On May 12, 2005, I wrote my first blog post for my first blog, entitled A Storied Career – this blog! The blog was loosely tied to my PhD program, for which I had decided to write my dissertation about deploying storytelling in the job search (hence, the play on words of “A Storied Career”). It was while doing research for my program that I stumbled upon the field of “organizational storytelling,” which up to that point was completely unfamiliar to me.
As I recall, I had figured out some way to get some credit in my doctoral program for writing the blog. From 2005 to 2007 (when I graduated), I posted enough to get the credit, which was infrequently. (Amusingly, I notice a multi-month gap following a post entitled “Dissertation Blues.”) I posted only a handful of times in 2007.
By Feb. 1, 2008, I decided that I wanted to become a “World-Famous Blogger.” As part of my quest, I decided to blog 7 days a week. I more-or-less kept up that commitment through 2012. I didn’t miss a single day between Feb. 1, 2008, and June 6, 2009, and not many between June 7, 2009, and Aug. 10, 2012, when the decline began. I felt I reached my goal on a small scale; I was not famous to a huge and diverse global audience, but I was reasonably well-known in the world of applied storytelling (a broader term than organizational storytelling) as a competent curator.
Blogging tapered off in 2013 and 2014. New commitments had entered my life. I was attempting to launch myself as an online college instructor. I had also joined – and become obsessed with – the Toastmaster organization. In 2014, I embarked on a fairly intense three-year leadership commitment in Toastmasters. I had less time for blogging.
I reasoned that I especially had less time for a pursuit that was a labor of love but that had never netted me more than pocket-change in terms of revenue. I loved the blog, but I had never figured out how to make any money with it beyond a few sales of my own books and some affiliate sales. The last time I posted was December 10, 2014, a guest post I didn’t even write.
Sometime around 2018, some jerk infected the blog with ransomware and kept trying to get me to pay to remove it, which I had no intention of doing. I hated losing the blog, even though it was inactive. The notion of fixing it was complicated by the fact that my ex-husband was still hosting the blog on a hosting service he paid for.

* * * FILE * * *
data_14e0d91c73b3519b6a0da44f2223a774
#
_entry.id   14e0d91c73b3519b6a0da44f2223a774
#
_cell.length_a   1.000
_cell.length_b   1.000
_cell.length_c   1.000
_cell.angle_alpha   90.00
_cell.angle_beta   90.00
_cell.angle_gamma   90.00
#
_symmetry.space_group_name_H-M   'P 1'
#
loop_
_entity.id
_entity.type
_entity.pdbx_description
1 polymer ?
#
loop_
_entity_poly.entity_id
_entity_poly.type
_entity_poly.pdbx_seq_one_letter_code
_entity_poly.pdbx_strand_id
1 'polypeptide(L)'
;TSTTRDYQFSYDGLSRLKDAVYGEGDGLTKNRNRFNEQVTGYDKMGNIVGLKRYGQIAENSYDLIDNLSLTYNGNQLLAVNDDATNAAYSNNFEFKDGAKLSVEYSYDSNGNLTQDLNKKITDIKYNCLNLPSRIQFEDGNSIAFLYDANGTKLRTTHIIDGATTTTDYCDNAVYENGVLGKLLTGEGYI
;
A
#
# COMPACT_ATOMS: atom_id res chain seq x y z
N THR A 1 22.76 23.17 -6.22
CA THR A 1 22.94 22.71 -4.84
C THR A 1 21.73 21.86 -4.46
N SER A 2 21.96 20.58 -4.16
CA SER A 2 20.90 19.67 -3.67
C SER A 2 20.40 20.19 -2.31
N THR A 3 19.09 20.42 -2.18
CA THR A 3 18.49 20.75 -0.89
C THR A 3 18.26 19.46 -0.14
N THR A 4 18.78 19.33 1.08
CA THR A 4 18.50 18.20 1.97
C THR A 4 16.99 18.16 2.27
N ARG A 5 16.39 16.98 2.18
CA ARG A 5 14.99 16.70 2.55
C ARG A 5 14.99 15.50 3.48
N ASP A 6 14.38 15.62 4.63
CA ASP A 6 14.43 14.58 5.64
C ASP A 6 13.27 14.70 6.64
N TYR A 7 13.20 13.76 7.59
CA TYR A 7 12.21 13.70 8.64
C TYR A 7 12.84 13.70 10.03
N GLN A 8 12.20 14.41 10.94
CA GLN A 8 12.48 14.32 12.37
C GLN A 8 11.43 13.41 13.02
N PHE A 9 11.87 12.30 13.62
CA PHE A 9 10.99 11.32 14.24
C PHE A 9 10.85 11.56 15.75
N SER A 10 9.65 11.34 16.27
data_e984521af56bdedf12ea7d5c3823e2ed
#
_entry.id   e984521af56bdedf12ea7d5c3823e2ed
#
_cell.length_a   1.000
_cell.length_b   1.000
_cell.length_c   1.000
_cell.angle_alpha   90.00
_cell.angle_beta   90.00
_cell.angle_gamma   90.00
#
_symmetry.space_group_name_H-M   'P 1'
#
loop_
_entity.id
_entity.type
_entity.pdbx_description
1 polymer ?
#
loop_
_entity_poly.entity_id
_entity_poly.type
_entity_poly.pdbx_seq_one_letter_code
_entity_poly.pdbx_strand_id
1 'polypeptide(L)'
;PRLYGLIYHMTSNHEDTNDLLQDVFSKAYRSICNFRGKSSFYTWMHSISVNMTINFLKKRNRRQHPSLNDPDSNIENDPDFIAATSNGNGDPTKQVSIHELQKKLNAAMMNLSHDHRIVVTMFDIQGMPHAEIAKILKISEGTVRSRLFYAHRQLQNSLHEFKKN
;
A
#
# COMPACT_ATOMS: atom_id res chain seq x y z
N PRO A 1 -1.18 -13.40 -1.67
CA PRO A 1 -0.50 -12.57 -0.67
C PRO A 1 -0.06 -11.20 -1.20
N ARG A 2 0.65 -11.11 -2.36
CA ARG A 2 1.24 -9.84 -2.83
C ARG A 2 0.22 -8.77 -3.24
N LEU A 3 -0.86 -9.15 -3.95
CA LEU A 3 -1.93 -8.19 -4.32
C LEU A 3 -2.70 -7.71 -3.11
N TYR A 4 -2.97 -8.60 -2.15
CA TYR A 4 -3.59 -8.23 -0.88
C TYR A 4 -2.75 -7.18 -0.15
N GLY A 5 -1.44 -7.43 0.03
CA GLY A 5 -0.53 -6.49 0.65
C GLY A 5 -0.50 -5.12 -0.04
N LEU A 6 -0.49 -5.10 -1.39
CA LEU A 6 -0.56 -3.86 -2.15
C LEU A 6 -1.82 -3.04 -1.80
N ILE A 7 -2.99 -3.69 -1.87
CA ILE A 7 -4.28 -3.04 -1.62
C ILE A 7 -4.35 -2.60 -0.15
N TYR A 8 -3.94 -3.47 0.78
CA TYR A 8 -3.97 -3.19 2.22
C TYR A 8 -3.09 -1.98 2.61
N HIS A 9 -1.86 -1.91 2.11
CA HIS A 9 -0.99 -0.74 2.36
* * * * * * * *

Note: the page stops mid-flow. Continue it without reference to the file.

A few months ago, I engaged my favorite tech guru (who is also my first cousin and lifelong BFF) to move A Storied Career, along with a few other sites, from the ex’s hosting service to my hosting service, which would also enable her to also remove the ransomware.
Mission accomplished, except a few things had been lost in the transition. Such as almost every image I had ever published on the blog. Most of the internal links were bad. I had done a series of 100 Q+A interviews with story practitioners, none of which showed up. Thankfully, I am a data-hoarder, so I still had all the original files.I am undecided about whether I will ever go back to posting on this blog, but I do feel the archived blog is a valuable artifact of the applied-storytelling world at a certain moment in history. So, I have at least decided to rehab the archived blog by re-inserting images in some 1,600 posts, re-creating the Q+A files, and fixing as many of the bad links as I can. I calculated that the images alone would take me 27.5 days if I fix 50 posts a day (which takes 1.5-2 hours). I am also updating outdated/inoperative embed code for slideshows and videos. The first phase of this rehab project ended up taking a week longer than I estimated but is done, though it doesn’t include re-creating the Q+A files and fixing bad links.
I have deleted a few outdated posts but retained many others because I felt it would be interesting to look back at applied-storytelling trends, events, apps, Web sites, practitioners, and more that have come and gone since the blog’s 2005 founding.
I generated 2.5 books from the blog. The first was a collection of the first set of Q+A interviews I did with story practitioners. Next was a workbook sequel to the popular-press book that came out of my dissertation, Tell Me About Yourself: Storytelling to Get Jobs and Propel Your Career; the workbook was entitled Tell Me MORE About Yourself and contained many enhancements, first published in the blog, to story concepts from Tell Me About Yourself. The half a book was to be a new edition of Storied Careers: 40+ Story Practitioners Talk about Applied Storytelling, which was to contain all 100 of the Q+A interviews conducted on the blog’s pages. That project, occurring near the end of my active time on the blog, got bogged down in trying to get permission from all the practitioners to reprint their Q+As in the revised book, as well as many practitioners who wanted to go back and update what they had said earlier in their Q+As. It’s not out of the question that I would revive that project, but it seems unlikely.